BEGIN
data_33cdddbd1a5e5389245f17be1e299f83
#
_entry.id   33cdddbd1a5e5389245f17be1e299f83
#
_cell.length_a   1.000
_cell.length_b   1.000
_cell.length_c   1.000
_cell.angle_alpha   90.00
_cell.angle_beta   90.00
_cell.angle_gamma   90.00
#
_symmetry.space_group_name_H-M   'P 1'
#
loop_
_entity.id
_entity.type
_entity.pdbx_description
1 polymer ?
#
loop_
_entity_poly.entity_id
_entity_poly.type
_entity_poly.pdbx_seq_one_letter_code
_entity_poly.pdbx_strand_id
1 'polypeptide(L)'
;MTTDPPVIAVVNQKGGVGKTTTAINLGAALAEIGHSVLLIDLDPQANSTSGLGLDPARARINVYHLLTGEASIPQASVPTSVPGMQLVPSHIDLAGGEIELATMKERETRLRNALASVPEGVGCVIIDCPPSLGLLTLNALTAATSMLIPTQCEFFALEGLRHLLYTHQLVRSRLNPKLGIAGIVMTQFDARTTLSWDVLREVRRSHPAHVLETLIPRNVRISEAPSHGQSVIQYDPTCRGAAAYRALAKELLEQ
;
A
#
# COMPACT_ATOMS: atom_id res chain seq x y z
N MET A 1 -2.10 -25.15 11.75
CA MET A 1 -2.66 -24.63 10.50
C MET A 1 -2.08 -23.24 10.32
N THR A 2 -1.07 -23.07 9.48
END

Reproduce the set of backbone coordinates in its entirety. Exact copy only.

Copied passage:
data_33cdddbd1a5e5389245f17be1e299f83
#
_entry.id   33cdddbd1a5e5389245f17be1e299f83
#
_cell.length_a   1.000
_cell.length_b   1.000
_cell.length_c   1.000
_cell.angle_alpha   90.00
_cell.angle_beta   90.00
_cell.angle_gamma   90.00
#
_symmetry.space_group_name_H-M   'P 1'
#
loop_
_entity.id
_entity.type
_entity.pdbx_description
1 polymer ?
#
loop_
_entity_poly.entity_id
_entity_poly.type
_entity_poly.pdbx_seq_one_letter_code
_entity_poly.pdbx_strand_id
1 'polypeptide(L)'
;MTTDPPVIAVVNQKGGVGKTTTAINLGAALAEIGHSVLLIDLDPQANSTSGLGLDPARARINVYHLLTGEASIPQASVPTSVPGMQLVPSHIDLAGGEIELATMKERETRLRNALASVPEGVGCVIIDCPPSLGLLTLNALTAATSMLIPTQCEFFALEGLRHLLYTHQLVRSRLNPKLGIAGIVMTQFDARTTLSWDVLREVRRSHPAHVLETLIPRNVRISEAPSHGQSVIQYDPTCRGAAAYRALAKELLEQ
;
A
#
# COMPACT_ATOMS: atom_id res chain seq x y z
N MET A 1 -2.10 -25.15 11.75
CA MET A 1 -2.66 -24.63 10.50
C MET A 1 -2.08 -23.24 10.32
N THR A 2 -1.07 -23.07 9.48